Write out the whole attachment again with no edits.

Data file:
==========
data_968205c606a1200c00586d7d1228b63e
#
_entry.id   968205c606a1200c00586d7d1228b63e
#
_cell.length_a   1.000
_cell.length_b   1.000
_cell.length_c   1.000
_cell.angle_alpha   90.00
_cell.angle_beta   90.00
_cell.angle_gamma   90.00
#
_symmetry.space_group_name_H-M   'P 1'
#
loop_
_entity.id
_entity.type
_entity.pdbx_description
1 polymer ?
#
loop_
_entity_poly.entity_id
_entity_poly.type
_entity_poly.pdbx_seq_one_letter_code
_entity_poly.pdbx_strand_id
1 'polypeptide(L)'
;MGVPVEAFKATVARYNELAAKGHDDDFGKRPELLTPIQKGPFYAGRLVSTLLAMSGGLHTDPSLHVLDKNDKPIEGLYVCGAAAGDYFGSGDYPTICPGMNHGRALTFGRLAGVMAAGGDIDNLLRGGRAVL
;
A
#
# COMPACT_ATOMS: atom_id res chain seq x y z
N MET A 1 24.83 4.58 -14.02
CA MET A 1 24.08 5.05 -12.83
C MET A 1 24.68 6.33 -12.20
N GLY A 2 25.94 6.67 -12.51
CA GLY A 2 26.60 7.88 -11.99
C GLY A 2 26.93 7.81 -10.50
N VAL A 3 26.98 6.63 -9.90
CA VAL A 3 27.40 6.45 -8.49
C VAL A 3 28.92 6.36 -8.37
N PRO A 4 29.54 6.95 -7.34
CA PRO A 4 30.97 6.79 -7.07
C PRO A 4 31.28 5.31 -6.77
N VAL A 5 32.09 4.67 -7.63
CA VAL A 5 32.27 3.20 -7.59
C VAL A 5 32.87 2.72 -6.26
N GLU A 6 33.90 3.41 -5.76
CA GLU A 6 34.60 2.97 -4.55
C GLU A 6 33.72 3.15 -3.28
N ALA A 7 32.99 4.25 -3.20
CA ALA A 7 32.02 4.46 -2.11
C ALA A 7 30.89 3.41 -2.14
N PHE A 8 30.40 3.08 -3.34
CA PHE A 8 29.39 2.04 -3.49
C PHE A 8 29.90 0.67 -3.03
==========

data_968205c606a1200c00586d7d1228b63e
#
_entry.id   968205c606a1200c00586d7d1228b63e
#
_cell.length_a   1.000
_cell.length_b   1.000
_cell.length_c   1.000
_cell.angle_alpha   90.00
_cell.angle_beta   90.00
_cell.angle_gamma   90.00
#
_symmetry.space_group_name_H-M   'P 1'
#
loop_
_entity.id
_entity.type
_entity.pdbx_description
1 polymer ?
#
loop_
_entity_poly.entity_id
_entity_poly.type
_entity_poly.pdbx_seq_one_letter_code
_entity_poly.pdbx_strand_id
1 'polypeptide(L)'
;MGVPVEAFKATVARYNELAAKGHDDDFGKRPELLTPIQKGPFYAGRLVSTLLAMSGGLHTDPSLHVLDKNDKPIEGLYVCGAAAGDYFGSGDYPTICPGMNHGRALTFGRLAGVMAAGGDIDNLLRGGRAVL
;
A
#
# COMPACT_ATOMS: atom_id res chain seq x y z
N MET A 1 24.83 4.58 -14.02
CA MET A 1 24.08 5.05 -12.83
C MET A 1 24.68 6.33 -12.20
N GLY A 2 25.94 6.67 -12.51
CA GLY A 2 26.60 7.88 -11.99
C GLY A 2 26.93 7.81 -10.50
N VAL A 3 26.98 6.63 -9.90
CA VAL A 3 27.40 6.45 -8.49
C VAL A 3 28.92 6.36 -8.37
N PRO A 4 29.54 6.95 -7.34
CA PRO A 4 30.97 6.79 -7.07
C PRO A 4 31.28 5.31 -6.77
N VAL A 5 32.09 4.67 -7.63
CA VAL A 5 32.27 3.20 -7.59
C VAL A 5 32.87 2.72 -6.26
N GLU A 6 33.90 3.41 -5.76
CA GLU A 6 34.60 2.97 -4.55
C GLU A 6 33.72 3.15 -3.28
N ALA A 7 32.99 4.25 -3.20
CA ALA A 7 32.02 4.46 -2.11
C ALA A 7 30.89 3.41 -2.14
N PHE A 8 30.40 3.08 -3.34
CA PHE A 8 29.39 2.04 -3.49
C PHE A 8 29.90 0.67 -3.03